Less than one-half of firms make talent management top priority: Survey

Leadership development, employee engagement core elements of talent management strategy
|hrreporter.com|Last Updated: 12/05/2012

Less than one-half (43 per cent) of major Canadian organizations regard talent management as a top priority, according to a recent survey.

For another 45 per cent of organizations, talent management is a secondary priority, and for the remaining 12 per cent, not a priority at all, found the survey of 91 employers by Right Management.

“It may be that ‘talent management’ is still an emerging concept for non-HR professionals,” said Owen Sullivan, Right Management CEO. “Nevertheless, our research finds that HR executives are fully on board with the process, despite implementation posing a continuing challenge. (But) much of senior management hasn’t yet focused on talent management as an integrated strategic concept, even if they actually support many key elements.”

A talent management strategy includes, among other facets, recruitment, assessment, training and development, retention and leadership programs with each being closely aligned with the organization's business objectives.

“Senior management surely accepts all of these as worthy objectives, but may not see how they ought to fit together as an integrated strategy,” said Sullivan.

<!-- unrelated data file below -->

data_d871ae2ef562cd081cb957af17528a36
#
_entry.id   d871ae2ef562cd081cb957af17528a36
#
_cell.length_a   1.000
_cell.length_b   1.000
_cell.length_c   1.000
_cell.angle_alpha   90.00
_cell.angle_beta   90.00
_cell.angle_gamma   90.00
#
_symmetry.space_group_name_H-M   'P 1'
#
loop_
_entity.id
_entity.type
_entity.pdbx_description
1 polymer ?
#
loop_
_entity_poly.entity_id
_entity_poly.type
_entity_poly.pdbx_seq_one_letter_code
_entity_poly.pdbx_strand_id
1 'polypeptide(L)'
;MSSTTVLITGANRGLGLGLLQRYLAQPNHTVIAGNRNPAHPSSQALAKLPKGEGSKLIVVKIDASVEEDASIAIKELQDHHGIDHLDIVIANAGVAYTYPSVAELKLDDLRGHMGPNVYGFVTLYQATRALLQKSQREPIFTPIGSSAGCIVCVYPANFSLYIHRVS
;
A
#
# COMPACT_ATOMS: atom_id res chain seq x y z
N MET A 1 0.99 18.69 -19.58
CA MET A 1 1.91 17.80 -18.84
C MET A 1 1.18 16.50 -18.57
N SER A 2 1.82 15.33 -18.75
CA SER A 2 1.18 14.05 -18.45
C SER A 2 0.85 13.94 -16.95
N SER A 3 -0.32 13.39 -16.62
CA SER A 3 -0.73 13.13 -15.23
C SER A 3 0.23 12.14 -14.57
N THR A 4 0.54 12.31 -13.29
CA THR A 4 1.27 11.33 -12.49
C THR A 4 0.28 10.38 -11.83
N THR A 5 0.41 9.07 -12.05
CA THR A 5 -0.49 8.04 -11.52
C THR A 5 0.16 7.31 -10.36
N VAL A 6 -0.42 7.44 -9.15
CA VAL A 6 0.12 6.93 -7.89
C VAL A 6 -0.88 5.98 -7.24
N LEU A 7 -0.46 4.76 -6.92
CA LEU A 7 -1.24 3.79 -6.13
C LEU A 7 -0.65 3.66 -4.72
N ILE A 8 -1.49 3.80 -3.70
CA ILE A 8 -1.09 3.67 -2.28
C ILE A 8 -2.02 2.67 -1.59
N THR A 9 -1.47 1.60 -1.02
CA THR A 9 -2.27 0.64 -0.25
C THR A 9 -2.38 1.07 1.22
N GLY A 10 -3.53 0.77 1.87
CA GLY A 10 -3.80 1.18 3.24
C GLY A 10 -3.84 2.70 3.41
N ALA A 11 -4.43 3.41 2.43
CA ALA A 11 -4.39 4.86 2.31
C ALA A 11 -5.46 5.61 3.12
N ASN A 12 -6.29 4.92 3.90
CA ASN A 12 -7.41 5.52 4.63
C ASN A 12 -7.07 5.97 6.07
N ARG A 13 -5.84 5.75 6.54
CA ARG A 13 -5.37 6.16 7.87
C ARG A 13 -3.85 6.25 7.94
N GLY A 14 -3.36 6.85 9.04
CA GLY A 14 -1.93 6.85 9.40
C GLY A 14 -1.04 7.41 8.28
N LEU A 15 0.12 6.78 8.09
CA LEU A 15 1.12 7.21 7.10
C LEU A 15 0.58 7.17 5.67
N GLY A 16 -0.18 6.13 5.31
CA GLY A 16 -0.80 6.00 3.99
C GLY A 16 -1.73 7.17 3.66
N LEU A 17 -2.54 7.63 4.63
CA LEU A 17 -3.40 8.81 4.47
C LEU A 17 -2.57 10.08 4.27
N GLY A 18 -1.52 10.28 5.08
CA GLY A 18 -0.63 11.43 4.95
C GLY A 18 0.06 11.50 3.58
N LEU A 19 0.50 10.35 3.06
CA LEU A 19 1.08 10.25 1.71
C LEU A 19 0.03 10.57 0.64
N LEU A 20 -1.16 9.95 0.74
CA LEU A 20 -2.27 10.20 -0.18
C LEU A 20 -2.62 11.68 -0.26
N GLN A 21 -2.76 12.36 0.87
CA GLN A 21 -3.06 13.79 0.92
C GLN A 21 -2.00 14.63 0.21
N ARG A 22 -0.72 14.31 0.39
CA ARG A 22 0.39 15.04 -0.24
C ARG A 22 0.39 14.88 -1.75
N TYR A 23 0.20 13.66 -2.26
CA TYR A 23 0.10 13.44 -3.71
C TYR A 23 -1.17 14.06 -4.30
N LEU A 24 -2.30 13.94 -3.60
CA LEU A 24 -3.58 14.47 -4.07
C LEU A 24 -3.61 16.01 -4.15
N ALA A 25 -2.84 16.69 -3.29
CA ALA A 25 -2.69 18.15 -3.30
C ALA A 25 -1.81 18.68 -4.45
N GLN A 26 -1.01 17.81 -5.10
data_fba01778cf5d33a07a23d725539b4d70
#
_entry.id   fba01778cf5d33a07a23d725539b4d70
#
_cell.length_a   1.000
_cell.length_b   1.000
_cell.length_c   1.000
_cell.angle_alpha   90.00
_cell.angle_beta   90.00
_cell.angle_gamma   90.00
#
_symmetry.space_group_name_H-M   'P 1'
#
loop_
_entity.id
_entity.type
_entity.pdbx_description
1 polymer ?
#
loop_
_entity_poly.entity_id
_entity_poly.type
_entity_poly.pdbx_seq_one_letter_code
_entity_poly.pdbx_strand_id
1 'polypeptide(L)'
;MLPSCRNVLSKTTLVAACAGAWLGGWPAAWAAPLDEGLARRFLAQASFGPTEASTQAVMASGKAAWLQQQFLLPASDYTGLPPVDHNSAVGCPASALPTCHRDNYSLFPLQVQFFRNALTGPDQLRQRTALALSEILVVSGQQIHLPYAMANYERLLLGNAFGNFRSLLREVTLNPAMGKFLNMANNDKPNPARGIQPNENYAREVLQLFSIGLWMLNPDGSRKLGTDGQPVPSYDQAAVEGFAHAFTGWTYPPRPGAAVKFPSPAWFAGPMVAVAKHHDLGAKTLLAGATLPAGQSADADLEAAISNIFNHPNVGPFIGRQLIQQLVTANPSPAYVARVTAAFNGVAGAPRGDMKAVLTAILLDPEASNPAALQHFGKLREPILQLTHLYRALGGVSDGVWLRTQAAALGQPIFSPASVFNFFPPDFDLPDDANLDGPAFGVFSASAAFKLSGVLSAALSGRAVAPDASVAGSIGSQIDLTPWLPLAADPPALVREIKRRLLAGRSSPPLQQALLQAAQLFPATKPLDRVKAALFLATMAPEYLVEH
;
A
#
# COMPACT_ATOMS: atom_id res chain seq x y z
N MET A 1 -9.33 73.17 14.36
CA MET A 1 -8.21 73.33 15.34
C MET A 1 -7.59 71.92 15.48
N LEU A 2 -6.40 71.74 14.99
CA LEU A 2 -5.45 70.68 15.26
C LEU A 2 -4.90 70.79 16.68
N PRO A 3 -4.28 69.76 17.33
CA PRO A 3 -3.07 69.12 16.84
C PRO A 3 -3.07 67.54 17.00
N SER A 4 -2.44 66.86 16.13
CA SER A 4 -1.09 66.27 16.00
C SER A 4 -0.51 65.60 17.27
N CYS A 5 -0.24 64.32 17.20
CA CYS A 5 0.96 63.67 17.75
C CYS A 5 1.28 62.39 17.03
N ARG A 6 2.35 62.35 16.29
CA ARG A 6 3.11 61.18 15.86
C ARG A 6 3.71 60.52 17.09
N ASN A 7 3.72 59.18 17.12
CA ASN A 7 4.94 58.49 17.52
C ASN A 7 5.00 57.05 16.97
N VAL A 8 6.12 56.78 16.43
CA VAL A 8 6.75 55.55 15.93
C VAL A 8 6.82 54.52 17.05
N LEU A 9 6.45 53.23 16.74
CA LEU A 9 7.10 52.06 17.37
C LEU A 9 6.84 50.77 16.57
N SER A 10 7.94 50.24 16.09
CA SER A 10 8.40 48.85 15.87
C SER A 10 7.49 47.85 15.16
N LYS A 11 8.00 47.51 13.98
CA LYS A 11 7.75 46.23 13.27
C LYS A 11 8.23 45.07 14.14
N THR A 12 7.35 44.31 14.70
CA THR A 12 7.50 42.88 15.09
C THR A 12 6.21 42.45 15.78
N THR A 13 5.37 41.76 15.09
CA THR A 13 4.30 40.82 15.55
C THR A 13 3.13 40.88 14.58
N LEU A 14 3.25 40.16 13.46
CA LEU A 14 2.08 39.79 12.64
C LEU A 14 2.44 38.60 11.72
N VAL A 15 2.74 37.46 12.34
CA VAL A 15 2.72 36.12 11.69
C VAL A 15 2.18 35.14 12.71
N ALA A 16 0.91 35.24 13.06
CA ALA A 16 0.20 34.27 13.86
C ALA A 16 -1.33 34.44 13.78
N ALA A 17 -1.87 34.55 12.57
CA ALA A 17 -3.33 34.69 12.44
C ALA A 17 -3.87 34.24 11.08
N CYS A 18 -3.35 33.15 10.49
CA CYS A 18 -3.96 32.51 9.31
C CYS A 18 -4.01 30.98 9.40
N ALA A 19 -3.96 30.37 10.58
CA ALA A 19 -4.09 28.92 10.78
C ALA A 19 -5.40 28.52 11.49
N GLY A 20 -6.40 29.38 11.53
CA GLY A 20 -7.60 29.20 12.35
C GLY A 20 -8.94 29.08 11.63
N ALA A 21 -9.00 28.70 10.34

Respondents were asked to cite the core elements of their organization’s talent management strategy:

Leadership development: Coaching, high-potential programs, succession management, onboarding, performance management, cross cultural competency.

Employee engagement: Engagement and retention strategies, wellness, productivity optimization.

Talent acquisition: Sourcing, hiring, selecting and onboarding talent.

Individual and team development: Competency modelling, organizational, team and individual assessments.

Organization effectiveness: Implementing strategy, workforce alignment, change management.

Outplacement and workforce transition: Career transition assistance, career management and development.

“Leadership development seems to be central to everyone’s idea of a talent management strategy,” said Sullivan. “Clearly this is the key pressure point for most organizations.

“The political, social, economic and workplace changes under way are unprecedented, and mean that top leaders and HR professionals need to rethink work models, people practices and sources for the right talent. They mean investing in building a talent strategy as the most strategic way to create competitive advantage.”

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